JUNE 5, 2018

Surveying the code

JUNE 5, 2018

Surveying the code

Richard W. is a Senior Software Engineer at PayTrace. He recently created his own customized bookmarking solution to make his job more effective. PayTrace encourages continual professional innovation.  Thank you, Richard, for having the creative mindset to build a solution.

by Richard W.

Computer programmers work with a lot of source code - projects ranging from hundreds to tens of thousands of files with hundreds or thousands of lines each. Being a successful, professional programmer means maintenance work that involves wading through all this code to locate a few specific lines relevant to the problem at hand. And, thanks to PayTrace's willingness to invest my time in its own success, the world now has a tool custom-made to simplify that work.

I've used a lot of different tools for working with source code from vi to Visual Studio and Eclipse. I've found I prefer a "smart editor" -  a text editor edging toward an integrated development environment (IDE) but foregoing any "smarts" that take a long time to load. I'm also a fan of open source editors that run on Windows, MacOS, and Linux. For now, my go-to editor is Atom. But neither Atom nor any of the full-fledged IDEs I've used offered what I'd been wanting: a robust, professional-grade bookmarking system for codebases.

One bright point of being a programmer using an extensible text editor is having the exact skills needed to create new tools custom-suited to my needs when off-the-shelf solutions aren't cutting it. I started out with envy for Google Chrome's bookmark system (not significantly different from the other browsers): I could visit pages, or even specific anchors on pages, and save them permanently for later reference and arrange the bookmarks in a hierarchy. I could use the editor's built-in bookmark system, but those usually don't support hierarchical ordering, user-specified ordering, or export/import. Or, through the course of my code excursions, I could note down the file and line number, but that approach has a user- surly interface: use copy/paste to open the file, then explicitly "go to" the typed-in or copy/pasted line number. Either way, the reference was only good until lines were added or removed earlier in the file, so the system was extremely fragile to changes or work on separate branches of the repository.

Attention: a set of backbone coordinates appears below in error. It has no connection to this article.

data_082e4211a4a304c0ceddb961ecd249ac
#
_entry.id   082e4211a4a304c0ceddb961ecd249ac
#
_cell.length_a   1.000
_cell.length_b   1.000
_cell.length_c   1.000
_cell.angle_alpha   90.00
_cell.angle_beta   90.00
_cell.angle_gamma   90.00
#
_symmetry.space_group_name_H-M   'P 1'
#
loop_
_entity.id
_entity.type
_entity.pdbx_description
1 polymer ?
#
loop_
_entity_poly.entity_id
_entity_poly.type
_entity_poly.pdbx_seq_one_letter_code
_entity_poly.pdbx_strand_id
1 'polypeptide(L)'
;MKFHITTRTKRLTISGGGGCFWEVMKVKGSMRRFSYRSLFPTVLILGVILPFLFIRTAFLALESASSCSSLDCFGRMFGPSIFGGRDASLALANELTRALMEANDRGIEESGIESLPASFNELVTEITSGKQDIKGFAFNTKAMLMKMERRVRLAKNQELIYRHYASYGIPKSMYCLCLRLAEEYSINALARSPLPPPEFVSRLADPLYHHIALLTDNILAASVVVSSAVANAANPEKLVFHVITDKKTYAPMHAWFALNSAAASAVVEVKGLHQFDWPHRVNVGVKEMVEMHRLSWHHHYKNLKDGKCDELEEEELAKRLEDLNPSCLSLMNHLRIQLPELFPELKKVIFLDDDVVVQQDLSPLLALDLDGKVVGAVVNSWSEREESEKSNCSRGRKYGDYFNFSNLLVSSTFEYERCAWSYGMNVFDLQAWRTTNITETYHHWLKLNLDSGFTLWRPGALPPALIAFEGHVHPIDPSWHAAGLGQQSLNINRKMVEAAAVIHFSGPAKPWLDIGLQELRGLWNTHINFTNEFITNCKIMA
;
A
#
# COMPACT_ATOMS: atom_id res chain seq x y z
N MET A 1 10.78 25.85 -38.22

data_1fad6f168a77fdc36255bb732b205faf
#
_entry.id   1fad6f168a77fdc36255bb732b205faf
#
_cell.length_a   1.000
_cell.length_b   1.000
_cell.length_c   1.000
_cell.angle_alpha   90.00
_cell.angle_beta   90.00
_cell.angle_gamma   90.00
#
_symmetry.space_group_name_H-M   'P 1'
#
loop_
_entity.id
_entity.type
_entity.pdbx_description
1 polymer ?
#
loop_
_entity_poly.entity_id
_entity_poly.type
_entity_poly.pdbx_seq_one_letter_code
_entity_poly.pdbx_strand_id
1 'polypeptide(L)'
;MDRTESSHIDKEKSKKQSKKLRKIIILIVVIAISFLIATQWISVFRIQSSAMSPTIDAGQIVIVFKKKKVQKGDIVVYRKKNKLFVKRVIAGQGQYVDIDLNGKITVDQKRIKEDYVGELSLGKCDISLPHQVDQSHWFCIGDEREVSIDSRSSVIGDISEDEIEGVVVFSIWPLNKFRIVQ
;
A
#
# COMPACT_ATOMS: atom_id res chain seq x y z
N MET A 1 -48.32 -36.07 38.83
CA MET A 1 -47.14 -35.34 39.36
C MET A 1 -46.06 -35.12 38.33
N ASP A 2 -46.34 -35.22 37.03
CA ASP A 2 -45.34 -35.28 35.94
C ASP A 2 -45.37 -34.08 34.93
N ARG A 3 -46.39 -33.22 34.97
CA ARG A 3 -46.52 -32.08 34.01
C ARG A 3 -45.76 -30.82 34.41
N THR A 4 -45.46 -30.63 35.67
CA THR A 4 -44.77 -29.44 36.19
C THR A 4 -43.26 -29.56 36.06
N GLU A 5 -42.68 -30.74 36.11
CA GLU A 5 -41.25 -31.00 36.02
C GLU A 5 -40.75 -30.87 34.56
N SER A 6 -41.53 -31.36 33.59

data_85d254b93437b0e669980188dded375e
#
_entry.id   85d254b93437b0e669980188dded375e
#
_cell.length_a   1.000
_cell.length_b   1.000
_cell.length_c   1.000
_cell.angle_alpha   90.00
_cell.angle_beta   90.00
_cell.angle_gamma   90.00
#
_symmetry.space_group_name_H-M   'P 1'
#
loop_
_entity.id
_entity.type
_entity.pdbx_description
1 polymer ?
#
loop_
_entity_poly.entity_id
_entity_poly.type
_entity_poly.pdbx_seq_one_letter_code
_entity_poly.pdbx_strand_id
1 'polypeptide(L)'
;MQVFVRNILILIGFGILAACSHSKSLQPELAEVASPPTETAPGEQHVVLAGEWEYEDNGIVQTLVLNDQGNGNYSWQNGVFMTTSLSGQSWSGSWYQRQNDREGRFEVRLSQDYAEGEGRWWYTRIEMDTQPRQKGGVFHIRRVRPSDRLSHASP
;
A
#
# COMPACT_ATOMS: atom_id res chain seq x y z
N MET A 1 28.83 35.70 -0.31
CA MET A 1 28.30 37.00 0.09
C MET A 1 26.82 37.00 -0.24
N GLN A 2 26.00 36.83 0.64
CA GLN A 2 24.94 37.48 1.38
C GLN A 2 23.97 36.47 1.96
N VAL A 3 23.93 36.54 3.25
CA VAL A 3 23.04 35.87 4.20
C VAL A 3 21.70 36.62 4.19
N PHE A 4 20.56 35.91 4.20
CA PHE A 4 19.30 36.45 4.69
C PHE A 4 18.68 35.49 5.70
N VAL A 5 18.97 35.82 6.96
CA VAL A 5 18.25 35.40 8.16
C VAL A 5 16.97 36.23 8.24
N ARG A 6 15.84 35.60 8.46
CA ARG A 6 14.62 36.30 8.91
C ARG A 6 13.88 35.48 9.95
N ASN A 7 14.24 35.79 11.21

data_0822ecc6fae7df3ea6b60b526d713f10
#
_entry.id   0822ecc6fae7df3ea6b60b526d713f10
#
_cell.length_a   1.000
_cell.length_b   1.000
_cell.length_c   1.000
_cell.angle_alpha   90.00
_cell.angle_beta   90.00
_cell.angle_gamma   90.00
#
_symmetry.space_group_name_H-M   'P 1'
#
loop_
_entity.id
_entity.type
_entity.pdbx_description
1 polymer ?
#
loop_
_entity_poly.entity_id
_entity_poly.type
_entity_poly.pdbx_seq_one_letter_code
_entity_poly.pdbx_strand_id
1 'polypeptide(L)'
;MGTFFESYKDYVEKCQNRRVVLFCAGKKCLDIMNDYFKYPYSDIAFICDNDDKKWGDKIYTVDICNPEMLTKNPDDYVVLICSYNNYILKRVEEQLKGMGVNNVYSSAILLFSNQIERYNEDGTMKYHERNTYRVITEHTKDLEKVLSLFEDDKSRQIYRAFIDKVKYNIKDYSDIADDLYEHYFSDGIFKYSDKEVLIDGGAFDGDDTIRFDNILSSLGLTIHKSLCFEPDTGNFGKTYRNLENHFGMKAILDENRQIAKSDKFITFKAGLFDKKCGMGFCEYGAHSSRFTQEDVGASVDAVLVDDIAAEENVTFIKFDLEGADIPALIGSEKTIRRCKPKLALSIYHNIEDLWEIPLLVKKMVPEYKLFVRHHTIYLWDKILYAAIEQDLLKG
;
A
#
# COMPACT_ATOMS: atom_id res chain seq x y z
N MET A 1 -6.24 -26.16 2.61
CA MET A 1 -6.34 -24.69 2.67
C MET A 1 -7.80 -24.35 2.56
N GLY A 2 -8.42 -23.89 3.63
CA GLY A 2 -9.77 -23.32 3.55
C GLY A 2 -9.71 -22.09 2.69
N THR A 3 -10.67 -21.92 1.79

What I wanted was an interactive "treasure map" with point-and-click to visit the bookmarked locations and drag-and-drop, hierarchical arrangement of the bookmarks. And notes - I definitely wanted to associate notes with the bookmarks.

With a basic plan in hand, I dusted off my Atom package-building skills (which look remarkably like Web development skills...hmmm) and built "casefile" -  a bookmarking system for serious programming professionals. It serves the same purpose as a detective's case file: bringing together all the relevant bits in a way that is easy to review and share. I made the casefile entries robust against changes (for projects managed in Git, anyway) through use of diffs against the commit referenced by each bookmark. And the whole casefile can be opened in a text format inside the editor for persistence in a ticketing system or for sharing with colleagues. It's not pretty yet, but it functions well enough that I use it at least once a week.

I'm proud that PayTrace supported this work because it makes me (and maybe my colleagues, too) a more effective programmer. And while the specific implementation is Atom-dependent, the overall architecture is not tied to Atom and it should be possible, if someone steps up and undertakes the effort, to integrate this functionality (down to the text representation) into other text/code editors or IDEs.

Perhaps, if circumstances align, I will be that someone; perhaps you will be, and make this a little better world in which to program.